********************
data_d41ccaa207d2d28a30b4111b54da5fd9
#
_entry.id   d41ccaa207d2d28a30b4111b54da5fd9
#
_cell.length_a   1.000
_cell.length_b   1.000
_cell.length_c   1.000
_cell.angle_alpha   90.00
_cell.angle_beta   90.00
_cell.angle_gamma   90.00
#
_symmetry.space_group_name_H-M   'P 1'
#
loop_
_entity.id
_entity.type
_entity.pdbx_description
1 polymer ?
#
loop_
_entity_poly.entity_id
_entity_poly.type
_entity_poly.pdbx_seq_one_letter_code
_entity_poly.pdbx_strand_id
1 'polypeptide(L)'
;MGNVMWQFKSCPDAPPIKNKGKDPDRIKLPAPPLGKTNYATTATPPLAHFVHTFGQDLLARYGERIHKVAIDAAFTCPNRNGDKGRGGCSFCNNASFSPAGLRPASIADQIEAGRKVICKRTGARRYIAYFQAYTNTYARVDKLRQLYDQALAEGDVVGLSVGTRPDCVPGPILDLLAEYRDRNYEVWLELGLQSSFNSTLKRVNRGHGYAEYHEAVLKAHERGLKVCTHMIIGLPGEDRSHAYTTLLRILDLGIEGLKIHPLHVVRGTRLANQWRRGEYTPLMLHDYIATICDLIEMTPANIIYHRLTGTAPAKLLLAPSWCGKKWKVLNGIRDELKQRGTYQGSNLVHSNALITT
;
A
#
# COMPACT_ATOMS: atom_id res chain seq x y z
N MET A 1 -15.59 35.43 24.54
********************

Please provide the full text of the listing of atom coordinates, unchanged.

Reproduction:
data_d41ccaa207d2d28a30b4111b54da5fd9
#
_entry.id   d41ccaa207d2d28a30b4111b54da5fd9
#
_cell.length_a   1.000
_cell.length_b   1.000
_cell.length_c   1.000
_cell.angle_alpha   90.00
_cell.angle_beta   90.00
_cell.angle_gamma   90.00
#
_symmetry.space_group_name_H-M   'P 1'
#
loop_
_entity.id
_entity.type
_entity.pdbx_description
1 polymer ?
#
loop_
_entity_poly.entity_id
_entity_poly.type
_entity_poly.pdbx_seq_one_letter_code
_entity_poly.pdbx_strand_id
1 'polypeptide(L)'
;MGNVMWQFKSCPDAPPIKNKGKDPDRIKLPAPPLGKTNYATTATPPLAHFVHTFGQDLLARYGERIHKVAIDAAFTCPNRNGDKGRGGCSFCNNASFSPAGLRPASIADQIEAGRKVICKRTGARRYIAYFQAYTNTYARVDKLRQLYDQALAEGDVVGLSVGTRPDCVPGPILDLLAEYRDRNYEVWLELGLQSSFNSTLKRVNRGHGYAEYHEAVLKAHERGLKVCTHMIIGLPGEDRSHAYTTLLRILDLGIEGLKIHPLHVVRGTRLANQWRRGEYTPLMLHDYIATICDLIEMTPANIIYHRLTGTAPAKLLLAPSWCGKKWKVLNGIRDELKQRGTYQGSNLVHSNALITT
;
A
#
# COMPACT_ATOMS: atom_id res chain seq x y z
N MET A 1 -15.59 35.43 24.54